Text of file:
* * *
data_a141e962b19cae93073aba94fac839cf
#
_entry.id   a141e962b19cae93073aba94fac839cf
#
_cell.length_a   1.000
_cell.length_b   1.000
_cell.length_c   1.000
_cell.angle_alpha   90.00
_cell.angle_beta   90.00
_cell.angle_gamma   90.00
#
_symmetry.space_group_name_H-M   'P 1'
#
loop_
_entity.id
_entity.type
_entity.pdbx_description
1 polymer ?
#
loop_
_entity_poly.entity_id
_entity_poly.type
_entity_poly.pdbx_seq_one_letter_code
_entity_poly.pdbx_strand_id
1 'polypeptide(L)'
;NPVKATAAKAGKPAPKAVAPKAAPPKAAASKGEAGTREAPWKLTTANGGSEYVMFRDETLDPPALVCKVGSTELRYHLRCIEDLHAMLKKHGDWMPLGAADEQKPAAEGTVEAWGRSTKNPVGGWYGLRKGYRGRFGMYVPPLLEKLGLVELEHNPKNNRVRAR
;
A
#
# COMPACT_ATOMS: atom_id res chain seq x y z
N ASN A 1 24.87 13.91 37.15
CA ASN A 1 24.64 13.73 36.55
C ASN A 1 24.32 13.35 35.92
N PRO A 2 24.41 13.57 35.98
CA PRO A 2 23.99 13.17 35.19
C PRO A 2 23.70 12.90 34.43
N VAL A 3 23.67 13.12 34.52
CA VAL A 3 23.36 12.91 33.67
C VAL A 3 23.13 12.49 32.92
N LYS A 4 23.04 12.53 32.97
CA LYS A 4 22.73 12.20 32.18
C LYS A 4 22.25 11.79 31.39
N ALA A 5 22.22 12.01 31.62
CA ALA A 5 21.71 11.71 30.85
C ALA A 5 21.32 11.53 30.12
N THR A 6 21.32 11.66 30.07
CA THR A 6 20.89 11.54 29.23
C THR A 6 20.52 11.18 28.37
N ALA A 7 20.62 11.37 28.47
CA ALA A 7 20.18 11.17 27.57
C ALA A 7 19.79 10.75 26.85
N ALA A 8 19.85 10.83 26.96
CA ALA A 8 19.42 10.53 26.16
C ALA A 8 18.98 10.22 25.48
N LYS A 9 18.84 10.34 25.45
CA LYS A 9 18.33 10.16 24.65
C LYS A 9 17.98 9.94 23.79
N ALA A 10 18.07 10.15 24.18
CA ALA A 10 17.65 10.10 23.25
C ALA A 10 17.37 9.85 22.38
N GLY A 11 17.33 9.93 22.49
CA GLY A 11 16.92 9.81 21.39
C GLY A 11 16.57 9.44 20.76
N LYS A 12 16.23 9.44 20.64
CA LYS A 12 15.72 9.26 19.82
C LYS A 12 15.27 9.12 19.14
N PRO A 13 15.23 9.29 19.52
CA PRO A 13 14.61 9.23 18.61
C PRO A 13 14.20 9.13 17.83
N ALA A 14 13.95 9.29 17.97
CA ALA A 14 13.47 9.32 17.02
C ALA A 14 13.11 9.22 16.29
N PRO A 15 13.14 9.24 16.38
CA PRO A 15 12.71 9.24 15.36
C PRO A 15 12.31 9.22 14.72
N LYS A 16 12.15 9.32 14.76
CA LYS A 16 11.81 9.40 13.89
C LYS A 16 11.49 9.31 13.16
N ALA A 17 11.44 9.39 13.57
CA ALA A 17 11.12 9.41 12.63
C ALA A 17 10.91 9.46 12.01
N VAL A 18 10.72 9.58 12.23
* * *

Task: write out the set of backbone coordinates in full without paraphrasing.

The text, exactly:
data_a141e962b19cae93073aba94fac839cf
#
_entry.id   a141e962b19cae93073aba94fac839cf
#
_cell.length_a   1.000
_cell.length_b   1.000
_cell.length_c   1.000
_cell.angle_alpha   90.00
_cell.angle_beta   90.00
_cell.angle_gamma   90.00
#
_symmetry.space_group_name_H-M   'P 1'
#
loop_
_entity.id
_entity.type
_entity.pdbx_description
1 polymer ?
#
loop_
_entity_poly.entity_id
_entity_poly.type
_entity_poly.pdbx_seq_one_letter_code
_entity_poly.pdbx_strand_id
1 'polypeptide(L)'
;NPVKATAAKAGKPAPKAVAPKAAPPKAAASKGEAGTREAPWKLTTANGGSEYVMFRDETLDPPALVCKVGSTELRYHLRCIEDLHAMLKKHGDWMPLGAADEQKPAAEGTVEAWGRSTKNPVGGWYGLRKGYRGRFGMYVPPLLEKLGLVELEHNPKNNRVRAR
;
A
#
# COMPACT_ATOMS: atom_id res chain seq x y z
N ASN A 1 24.87 13.91 37.15
CA ASN A 1 24.64 13.73 36.55
C ASN A 1 24.32 13.35 35.92
N PRO A 2 24.41 13.57 35.98
CA PRO A 2 23.99 13.17 35.19
C PRO A 2 23.70 12.90 34.43
N VAL A 3 23.67 13.12 34.52
CA VAL A 3 23.36 12.91 33.67
C VAL A 3 23.13 12.49 32.92
N LYS A 4 23.04 12.53 32.97
CA LYS A 4 22.73 12.20 32.18
C LYS A 4 22.25 11.79 31.39
N ALA A 5 22.22 12.01 31.62
CA ALA A 5 21.71 11.71 30.85
C ALA A 5 21.32 11.53 30.12
N THR A 6 21.32 11.66 30.07
CA THR A 6 20.89 11.54 29.23
C THR A 6 20.52 11.18 28.37
N ALA A 7 20.62 11.37 28.47
CA ALA A 7 20.18 11.17 27.57
C ALA A 7 19.79 10.75 26.85
N ALA A 8 19.85 10.83 26.96
CA ALA A 8 19.42 10.53 26.16
C ALA A 8 18.98 10.22 25.48
N LYS A 9 18.84 10.34 25.45
CA LYS A 9 18.33 10.16 24.65
C LYS A 9 17.98 9.94 23.79
N ALA A 10 18.07 10.15 24.18
CA ALA A 10 17.65 10.10 23.25
C ALA A 10 17.37 9.85 22.38
N GLY A 11 17.33 9.93 22.49
CA GLY A 11 16.92 9.81 21.39
C GLY A 11 16.57 9.44 20.76
N LYS A 12 16.23 9.44 20.64
CA LYS A 12 15.72 9.26 19.82
C LYS A 12 15.27 9.12 19.14
N PRO A 13 15.23 9.29 19.52
CA PRO A 13 14.61 9.23 18.61
C PRO A 13 14.20 9.13 17.83
N ALA A 14 13.95 9.29 17.97
CA ALA A 14 13.47 9.32 17.02
C ALA A 14 13.11 9.22 16.29
N PRO A 15 13.14 9.24 16.38
CA PRO A 15 12.71 9.24 15.36
C PRO A 15 12.31 9.22 14.72
N LYS A 16 12.15 9.32 14.76
CA LYS A 16 11.81 9.40 13.89
C LYS A 16 11.49 9.31 13.16
N ALA A 17 11.44 9.39 13.57
CA ALA A 17 11.12 9.41 12.63
C ALA A 17 10.91 9.46 12.01
N VAL A 18 10.72 9.58 12.23